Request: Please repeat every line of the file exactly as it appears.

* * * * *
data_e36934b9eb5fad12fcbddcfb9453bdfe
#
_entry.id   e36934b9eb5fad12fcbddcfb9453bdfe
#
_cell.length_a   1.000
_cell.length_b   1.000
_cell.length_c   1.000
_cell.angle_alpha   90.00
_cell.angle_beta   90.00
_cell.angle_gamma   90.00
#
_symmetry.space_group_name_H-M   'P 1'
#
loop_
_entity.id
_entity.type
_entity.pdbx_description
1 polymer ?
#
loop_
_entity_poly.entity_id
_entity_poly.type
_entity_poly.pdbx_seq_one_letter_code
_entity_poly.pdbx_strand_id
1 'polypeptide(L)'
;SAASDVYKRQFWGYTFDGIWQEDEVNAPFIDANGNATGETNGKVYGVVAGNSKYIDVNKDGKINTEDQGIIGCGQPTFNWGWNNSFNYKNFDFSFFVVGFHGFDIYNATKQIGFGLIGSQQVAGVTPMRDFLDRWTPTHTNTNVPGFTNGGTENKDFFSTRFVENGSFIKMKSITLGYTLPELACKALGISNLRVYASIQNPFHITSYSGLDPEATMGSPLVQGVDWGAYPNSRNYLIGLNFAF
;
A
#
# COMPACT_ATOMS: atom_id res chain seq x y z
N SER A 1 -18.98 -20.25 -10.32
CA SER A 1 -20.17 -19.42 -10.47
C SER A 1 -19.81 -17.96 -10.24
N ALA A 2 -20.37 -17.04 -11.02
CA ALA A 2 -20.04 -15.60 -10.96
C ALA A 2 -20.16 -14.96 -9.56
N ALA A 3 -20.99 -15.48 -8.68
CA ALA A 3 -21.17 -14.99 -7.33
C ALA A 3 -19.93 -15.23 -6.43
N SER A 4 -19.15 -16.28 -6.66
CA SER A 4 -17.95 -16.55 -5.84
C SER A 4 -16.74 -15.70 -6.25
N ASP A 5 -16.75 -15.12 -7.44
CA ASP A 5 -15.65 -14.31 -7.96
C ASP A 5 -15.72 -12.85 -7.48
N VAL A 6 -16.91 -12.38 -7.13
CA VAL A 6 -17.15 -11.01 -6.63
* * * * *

data_e36934b9eb5fad12fcbddcfb9453bdfe
#
_entry.id   e36934b9eb5fad12fcbddcfb9453bdfe
#
_cell.length_a   1.000
_cell.length_b   1.000
_cell.length_c   1.000
_cell.angle_alpha   90.00
_cell.angle_beta   90.00
_cell.angle_gamma   90.00
#
_symmetry.space_group_name_H-M   'P 1'
#
loop_
_entity.id
_entity.type
_entity.pdbx_description
1 polymer ?
#
loop_
_entity_poly.entity_id
_entity_poly.type
_entity_poly.pdbx_seq_one_letter_code
_entity_poly.pdbx_strand_id
1 'polypeptide(L)'
;SAASDVYKRQFWGYTFDGIWQEDEVNAPFIDANGNATGETNGKVYGVVAGNSKYIDVNKDGKINTEDQGIIGCGQPTFNWGWNNSFNYKNFDFSFFVVGFHGFDIYNATKQIGFGLIGSQQVAGVTPMRDFLDRWTPTHTNTNVPGFTNGGTENKDFFSTRFVENGSFIKMKSITLGYTLPELACKALGISNLRVYASIQNPFHITSYSGLDPEATMGSPLVQGVDWGAYPNSRNYLIGLNFAF
;
A
#
# COMPACT_ATOMS: atom_id res chain seq x y z
N SER A 1 -18.98 -20.25 -10.32
CA SER A 1 -20.17 -19.42 -10.47
C SER A 1 -19.81 -17.96 -10.24
N ALA A 2 -20.37 -17.04 -11.02
CA ALA A 2 -20.04 -15.60 -10.96
C ALA A 2 -20.16 -14.96 -9.56
N ALA A 3 -20.99 -15.48 -8.68
CA ALA A 3 -21.17 -14.99 -7.33
C ALA A 3 -19.93 -15.23 -6.43
N SER A 4 -19.15 -16.28 -6.66
CA SER A 4 -17.95 -16.55 -5.84
C SER A 4 -16.74 -15.70 -6.25
N ASP A 5 -16.75 -15.12 -7.44
CA ASP A 5 -15.65 -14.31 -7.96
C ASP A 5 -15.72 -12.85 -7.48
N VAL A 6 -16.91 -12.38 -7.13
CA VAL A 6 -17.15 -11.01 -6.63